MainStreet Musicals







Main Street Musicals


MainStreet Evaluations

Feedstore Quartet (063)

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  • 2. SUBTITLE: None
  • 3. SELECT ONE: Original
  • 5. MUSICAL STYLE: Standard Broadway
  • 6. NATURE: Drama or Tragedy
  • 8. STRUCTURE: Spoken dialogue with occasional songs
  • 9. APPROXIMATE DURATION (Hrs/Min): apx. 90 minutes plus
  • 10. DESIRED INSTRUMENTATION: Piano, small orchestra, country sounds
  • 11. BRIEFLY STATE THE THEME or MESSAGE: Three love stories revealed by main 4 characters (all old men in their 60s-70s) revealed through flashbacks of their younger selves, and two of the characters as young boys. The theme is love can be a burden.
  • 12. NUMBER OF SETS: Unit

Cast Description

Joe — (Bass/Baritone) An African-American man in his late fifties, early sixties whose appearance is older than his age.  Joe is a musician who played across the South during his younger days.  After he lost his eyesight he returned to his hometown where he sits and plays his accordion every Saturday morning in front of the town’s feed store.

Joey — (Boy Soprano) Joe as a boy 10 or 11 years old.

Young Joe — (Baritone) Joe as a young man in his late teens early 20s.

Eugene — (Tenor) A white southern man in his early to mid-sixties.  He has lived at home with his Mother for most of his life.   He never married.

Gene — (Boy Soprano) Eugene as a boy, 11 or 12 years old.

Young Eugene — (Tenor) Eugene as a young man in his late teens or early 20s.

Rufus — (Baritone) A local man in his early or mid-60s who greatly enjoys telling tales from his glory days of his youth..

Young Rufus — (Baritone) Rufus as a young man in his late teens or early 20s.

Charlie — (Baritone) A retired peanut farmer from Alabama in his mid-60s who lives with his son’s family after his wife, Sara, passed away.  He grieves for his beloved Sara and Alabama.

Young Charlie — (Tenor) Charlie as a young man in his late teens or early 20s.


Feedstore Quartet takes you to a fictional Mississippi town on a sultry summer Saturday in the mid-1950s. There racial and sexual prejudices abound. In front of the town’s busy feed and seed store three old white men sit in rocking chairs “shootin’ the breeze.” Nearby is Joe, an elderly, blind African-American, playing his accordion for passersby. As pleasantries and barbs fly between the men, several townspeople pass, unseen by the audience, triggering conversations about the civil war, the present, the church, and, of course, bigotry. This is the old-South after all. While the old men chat, their former selves appear in memory as boys and young men, revealing long hidden secrets.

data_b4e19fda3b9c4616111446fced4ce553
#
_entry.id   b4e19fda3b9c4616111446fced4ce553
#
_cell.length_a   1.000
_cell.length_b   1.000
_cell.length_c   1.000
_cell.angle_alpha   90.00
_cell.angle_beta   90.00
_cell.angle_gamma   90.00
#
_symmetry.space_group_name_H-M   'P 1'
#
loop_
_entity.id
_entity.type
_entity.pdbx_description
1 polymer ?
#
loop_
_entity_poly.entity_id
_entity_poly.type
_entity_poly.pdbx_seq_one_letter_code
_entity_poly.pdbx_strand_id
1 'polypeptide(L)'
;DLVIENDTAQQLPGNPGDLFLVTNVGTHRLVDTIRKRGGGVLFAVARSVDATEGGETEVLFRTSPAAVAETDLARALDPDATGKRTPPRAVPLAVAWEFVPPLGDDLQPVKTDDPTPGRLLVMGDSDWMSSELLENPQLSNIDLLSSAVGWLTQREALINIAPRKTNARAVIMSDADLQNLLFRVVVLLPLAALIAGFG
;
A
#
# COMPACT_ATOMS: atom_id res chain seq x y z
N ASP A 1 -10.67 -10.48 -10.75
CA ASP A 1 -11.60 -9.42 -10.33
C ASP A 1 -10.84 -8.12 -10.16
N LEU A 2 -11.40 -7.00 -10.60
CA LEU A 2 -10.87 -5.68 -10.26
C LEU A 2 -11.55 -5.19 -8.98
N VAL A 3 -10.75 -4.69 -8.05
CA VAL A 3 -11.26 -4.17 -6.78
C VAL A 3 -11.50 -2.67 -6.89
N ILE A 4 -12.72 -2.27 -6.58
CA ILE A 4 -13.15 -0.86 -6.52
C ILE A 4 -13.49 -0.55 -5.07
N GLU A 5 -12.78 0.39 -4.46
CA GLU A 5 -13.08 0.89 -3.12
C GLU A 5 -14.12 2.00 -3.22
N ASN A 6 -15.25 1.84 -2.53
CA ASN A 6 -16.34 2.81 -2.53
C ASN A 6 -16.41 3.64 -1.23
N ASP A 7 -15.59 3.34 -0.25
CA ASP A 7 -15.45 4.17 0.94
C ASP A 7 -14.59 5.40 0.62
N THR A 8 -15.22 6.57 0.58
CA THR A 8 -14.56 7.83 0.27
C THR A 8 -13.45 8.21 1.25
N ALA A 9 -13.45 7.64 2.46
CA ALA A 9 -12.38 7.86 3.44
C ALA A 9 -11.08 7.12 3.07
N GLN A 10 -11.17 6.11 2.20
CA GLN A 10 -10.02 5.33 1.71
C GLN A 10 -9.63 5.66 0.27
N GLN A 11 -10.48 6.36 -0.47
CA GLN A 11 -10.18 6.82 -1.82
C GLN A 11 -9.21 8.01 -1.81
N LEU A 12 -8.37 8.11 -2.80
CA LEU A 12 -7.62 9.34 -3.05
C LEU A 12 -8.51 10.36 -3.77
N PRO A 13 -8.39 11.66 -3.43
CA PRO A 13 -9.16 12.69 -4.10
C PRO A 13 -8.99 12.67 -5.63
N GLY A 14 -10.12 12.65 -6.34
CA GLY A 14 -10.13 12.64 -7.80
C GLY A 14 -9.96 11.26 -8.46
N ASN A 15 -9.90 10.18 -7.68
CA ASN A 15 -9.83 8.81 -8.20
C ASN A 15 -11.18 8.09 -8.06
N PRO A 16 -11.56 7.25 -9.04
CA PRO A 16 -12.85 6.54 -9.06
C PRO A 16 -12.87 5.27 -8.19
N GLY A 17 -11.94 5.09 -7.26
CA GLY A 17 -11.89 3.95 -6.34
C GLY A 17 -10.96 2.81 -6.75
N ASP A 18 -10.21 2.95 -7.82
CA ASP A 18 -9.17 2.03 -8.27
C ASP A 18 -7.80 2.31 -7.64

A trio of love affairs surfaces: Rufus and his shot-gun wedding to the love of his life Lula Mae, Charlie and his beloved Sara whom he met while calling at a barn dance in Alabama, and the hidden love between a youthful Eugene and Joe. The past and present intermingle as memories are played out and duets are sung between the younger and older versions of the same character.

Finally the full extent of Eugene and Joe’s youthful relationship, its sweet beginning and bitter end, is revealed to the audience, if not to the other unsuspecting men sitting on the feed and seed store porch. In the present, Eugene and Joe are left in silent, sad regret.

As the day comes to a close, the old men drift home. The audience is left with an anthem of love lost and love embraced sung by all characters, past and present.

Evaluation Form

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